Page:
Hagadone president Erwin Hudelist brings a thoughtful approach to printing

THE GLITZ OF A MAGAZINE would not be possible without the careful hands and keen eyes of an expert printing team. While the better part of publishing’s glory often goes to compelling photography and florid story writing, these components can only shine if the right colored ink saturations and perfect paper stocks are in place to make everything come alive.

This understated artistry is what first drew Erwin Hudelist, president of Haga-done Printing Company, to the print industry. In his 12 years with Hagadone, the Austria native has led the business to take on some of the city’s largest-scale printing projects, while introducing Honolulu to a business model that thrives on environmental consciousness.

As Hudelist settles into a quiet meeting room, he recounts the personal experiences and business principles that shaped his leadership and visionary approach to printing.

Hudelist was born in the small Austrian town of Klagenfurt, where his typesetter father immersed him in the business at a young age.

“He forced me into printing,” Hudelist jokes. “I didn’t like it. It was a pretty dirty business at the time.”

Yet the creativity of the industry captivated him, and Hudelist earned a degree in print media from the University of Vienna. He started his own print shop at the age of 22 and sold it when he was 28. Inspired by John Wayne and the books of European writer Karl May, he ventured to America to pursue another dream: to be a cowboy.

“I actually sold everything, quit everything, because time was flying by,” he says.

“I went to Hesperia in California and I got a job over there as a cowboy, fixing fences on a ranch. And I found out two months later that it’s not as romantic as it sounds.”

When the ranchers in Hesperia sold their horse to someone in Pukalani, Maui, Hudelist also decided to venture to the Islands. He eventually came to Honolulu to find work, starting off as a pressman at Harbor Graphics.

“The initial goal was survival,” he says. “I was greatly in debt, so it was just day to day, trying to make it happen. There was no big thing in my mind to make any immediate changes (to the printing industry).”

Hudelist moved up the ranks to supervisor, manager, vice president and eventually became president of Harbor Graphics. On Oct. 13, 1998, he received a call from Hagadone Printing’s corporate team on the Mainland. They were interested in buying out his business.

“In the end, I sold,” he says. “I remember the day that I sold it. It was a Friday, and I just went to Costco to buy a bunch of beer for my guys. I was sitting on one of those orange carts talking to Duane Hagadone at the time. The deal was done in front of Costco, right next to two cases of Becks on an orange cart.”

Hudelist was the fourth manager in a year and a half to take on Hagadone. The difficulty was in merging the three smaller companies that Hagadone purchased – Oahu Bindery, Tongg Printing Co. and Harbor Graphics – into a seamless operation. Hudelist did that with a people-based approach, allowing his staff to decide how to create a better company.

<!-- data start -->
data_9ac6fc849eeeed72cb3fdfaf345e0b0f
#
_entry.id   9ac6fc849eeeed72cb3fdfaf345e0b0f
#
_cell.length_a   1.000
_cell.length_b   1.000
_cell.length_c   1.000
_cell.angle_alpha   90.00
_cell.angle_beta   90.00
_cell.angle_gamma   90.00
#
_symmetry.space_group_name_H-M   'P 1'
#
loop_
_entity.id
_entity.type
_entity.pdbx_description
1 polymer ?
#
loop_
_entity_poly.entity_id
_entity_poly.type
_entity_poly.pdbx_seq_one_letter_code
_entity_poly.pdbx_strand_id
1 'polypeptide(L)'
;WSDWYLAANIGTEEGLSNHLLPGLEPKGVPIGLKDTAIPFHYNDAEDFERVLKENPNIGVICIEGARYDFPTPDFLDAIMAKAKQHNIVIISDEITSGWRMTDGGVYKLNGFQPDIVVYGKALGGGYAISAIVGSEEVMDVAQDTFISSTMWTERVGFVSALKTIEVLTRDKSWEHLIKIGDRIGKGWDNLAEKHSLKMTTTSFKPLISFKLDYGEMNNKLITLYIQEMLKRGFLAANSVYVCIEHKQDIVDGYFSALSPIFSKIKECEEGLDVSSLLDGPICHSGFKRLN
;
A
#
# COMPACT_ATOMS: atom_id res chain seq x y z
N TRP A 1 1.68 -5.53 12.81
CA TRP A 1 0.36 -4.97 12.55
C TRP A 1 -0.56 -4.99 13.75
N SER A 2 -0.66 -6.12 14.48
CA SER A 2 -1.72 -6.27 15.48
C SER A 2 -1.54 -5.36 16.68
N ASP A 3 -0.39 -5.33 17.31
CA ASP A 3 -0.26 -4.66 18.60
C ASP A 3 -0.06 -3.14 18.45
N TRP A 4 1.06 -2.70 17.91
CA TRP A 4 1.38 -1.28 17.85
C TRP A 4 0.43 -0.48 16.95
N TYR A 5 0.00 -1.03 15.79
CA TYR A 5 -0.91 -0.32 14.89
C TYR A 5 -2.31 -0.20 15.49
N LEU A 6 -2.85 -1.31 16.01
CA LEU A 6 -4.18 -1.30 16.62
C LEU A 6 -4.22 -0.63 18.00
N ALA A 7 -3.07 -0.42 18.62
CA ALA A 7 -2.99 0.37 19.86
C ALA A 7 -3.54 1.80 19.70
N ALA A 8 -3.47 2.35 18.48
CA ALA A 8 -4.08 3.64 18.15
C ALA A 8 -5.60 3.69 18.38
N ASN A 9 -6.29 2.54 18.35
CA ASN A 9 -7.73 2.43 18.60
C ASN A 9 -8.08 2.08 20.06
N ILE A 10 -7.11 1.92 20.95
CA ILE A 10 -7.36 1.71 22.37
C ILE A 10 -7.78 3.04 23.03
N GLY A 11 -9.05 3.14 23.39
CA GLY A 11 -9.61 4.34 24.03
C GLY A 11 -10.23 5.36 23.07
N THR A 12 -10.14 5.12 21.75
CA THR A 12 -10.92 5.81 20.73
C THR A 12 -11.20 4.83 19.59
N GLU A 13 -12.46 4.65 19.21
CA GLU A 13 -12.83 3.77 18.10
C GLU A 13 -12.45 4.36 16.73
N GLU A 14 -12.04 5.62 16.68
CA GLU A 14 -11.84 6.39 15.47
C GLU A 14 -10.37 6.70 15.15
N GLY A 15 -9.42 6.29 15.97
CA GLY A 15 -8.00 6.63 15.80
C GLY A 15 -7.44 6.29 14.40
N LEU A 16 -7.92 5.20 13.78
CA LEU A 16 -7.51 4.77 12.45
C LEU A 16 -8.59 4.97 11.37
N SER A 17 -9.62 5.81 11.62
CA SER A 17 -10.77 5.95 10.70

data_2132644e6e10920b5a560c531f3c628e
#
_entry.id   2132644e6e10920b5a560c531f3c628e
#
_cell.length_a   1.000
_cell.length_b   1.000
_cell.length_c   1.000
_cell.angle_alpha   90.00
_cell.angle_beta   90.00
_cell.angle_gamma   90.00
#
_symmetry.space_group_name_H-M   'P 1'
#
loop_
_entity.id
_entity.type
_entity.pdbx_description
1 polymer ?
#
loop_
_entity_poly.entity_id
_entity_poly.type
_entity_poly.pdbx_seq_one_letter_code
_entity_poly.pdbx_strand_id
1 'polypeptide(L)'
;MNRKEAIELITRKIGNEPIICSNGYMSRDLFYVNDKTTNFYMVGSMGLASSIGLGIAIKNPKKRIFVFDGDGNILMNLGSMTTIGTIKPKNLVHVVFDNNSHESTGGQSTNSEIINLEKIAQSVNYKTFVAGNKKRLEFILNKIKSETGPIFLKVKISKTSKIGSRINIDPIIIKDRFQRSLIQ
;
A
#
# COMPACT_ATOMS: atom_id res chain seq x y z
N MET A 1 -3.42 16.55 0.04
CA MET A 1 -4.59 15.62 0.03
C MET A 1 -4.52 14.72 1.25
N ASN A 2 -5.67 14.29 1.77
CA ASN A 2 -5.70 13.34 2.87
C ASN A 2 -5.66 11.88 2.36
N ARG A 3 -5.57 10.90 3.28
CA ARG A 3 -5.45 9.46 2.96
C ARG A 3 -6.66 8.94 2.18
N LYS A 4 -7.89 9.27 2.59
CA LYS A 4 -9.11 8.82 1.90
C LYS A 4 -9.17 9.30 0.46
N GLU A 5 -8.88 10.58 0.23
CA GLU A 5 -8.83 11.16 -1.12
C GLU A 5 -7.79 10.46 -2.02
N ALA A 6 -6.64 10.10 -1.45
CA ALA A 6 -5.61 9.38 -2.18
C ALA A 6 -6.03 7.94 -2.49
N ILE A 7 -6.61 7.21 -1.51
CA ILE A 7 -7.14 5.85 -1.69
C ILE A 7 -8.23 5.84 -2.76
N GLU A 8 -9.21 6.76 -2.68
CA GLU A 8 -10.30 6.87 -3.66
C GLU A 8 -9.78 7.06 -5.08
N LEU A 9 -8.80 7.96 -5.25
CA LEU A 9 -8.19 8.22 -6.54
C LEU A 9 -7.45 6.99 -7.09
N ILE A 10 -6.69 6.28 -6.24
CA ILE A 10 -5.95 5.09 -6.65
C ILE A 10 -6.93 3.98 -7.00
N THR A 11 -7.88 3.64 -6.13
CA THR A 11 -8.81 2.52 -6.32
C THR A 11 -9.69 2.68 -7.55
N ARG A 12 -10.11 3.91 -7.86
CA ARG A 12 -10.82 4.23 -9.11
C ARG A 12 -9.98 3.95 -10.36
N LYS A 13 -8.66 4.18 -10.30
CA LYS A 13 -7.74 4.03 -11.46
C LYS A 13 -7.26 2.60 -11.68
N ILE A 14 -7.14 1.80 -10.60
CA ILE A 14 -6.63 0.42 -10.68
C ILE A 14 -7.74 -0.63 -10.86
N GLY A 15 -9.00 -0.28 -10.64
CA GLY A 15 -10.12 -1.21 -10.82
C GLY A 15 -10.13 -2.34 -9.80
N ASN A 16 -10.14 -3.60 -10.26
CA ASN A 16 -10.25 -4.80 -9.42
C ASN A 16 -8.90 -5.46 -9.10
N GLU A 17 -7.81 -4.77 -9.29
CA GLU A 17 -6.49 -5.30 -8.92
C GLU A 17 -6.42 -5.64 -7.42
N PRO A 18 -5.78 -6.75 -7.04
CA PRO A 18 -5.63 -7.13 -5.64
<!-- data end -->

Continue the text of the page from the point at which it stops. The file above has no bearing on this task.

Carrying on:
“When you let people make the decisions, it works,” he says. “If you give the power to the people, it’s amazing what can happen.”

Hagadone has thrived since, growing from a $16 million-a-year company to a $30 million-a-year business. And at the heart of each work day, Hudelist still maintains the simple core principles that he learned from his father in Europe.

“The European business philosophy is completely different than the American business philosophy,” he says. “In America, you go from quarter to quarter – it’s much more short-term focused than in Europe. And it’s not so money-focused as in the United States. I always think, ‘How can you do a job better?’ Even during this horrible recession, we’ve always stayed in the black, and we’ve always been strong. It’s not because we go out and tell (our staff), ‘Damn it, you’ve got to work harder.’ They just want to. There is no pressure. There’s got to be trust.”

And that level of trust extends to the recent announcement of his departure from Hagadone. Hudelist has been dealing with delamination of the optic nerve, which has been affecting his eyesight. However, he waited until the company was in a good enough position before deciding to resign.

Set to begin retirement in August, Hudelist plans to use that time to further the green message he started at Haga-done. The company currently offers certified carbon offsets for each print job, which go toward reforestation on the Big Island. Hudelist also has created environmental-themed children’s story books.

Hudelist also hopes to spend more time with 5-year-old daughter Sophia and wife Puja, whom he met through a customer service complaint at Hagadone. The family enjoys fishing, traveling and playing LEGO together.

Regardless of where his newfound time takes him, he continues to be thoughtful of his time at Hagadone, and looks forward to the company’s future – as well as the future of print in Hawaii.

“Hagadone is in good hands,” he says. “It’s going to become a media company, not just ink on paper.”

tagged in Erwin Hudelist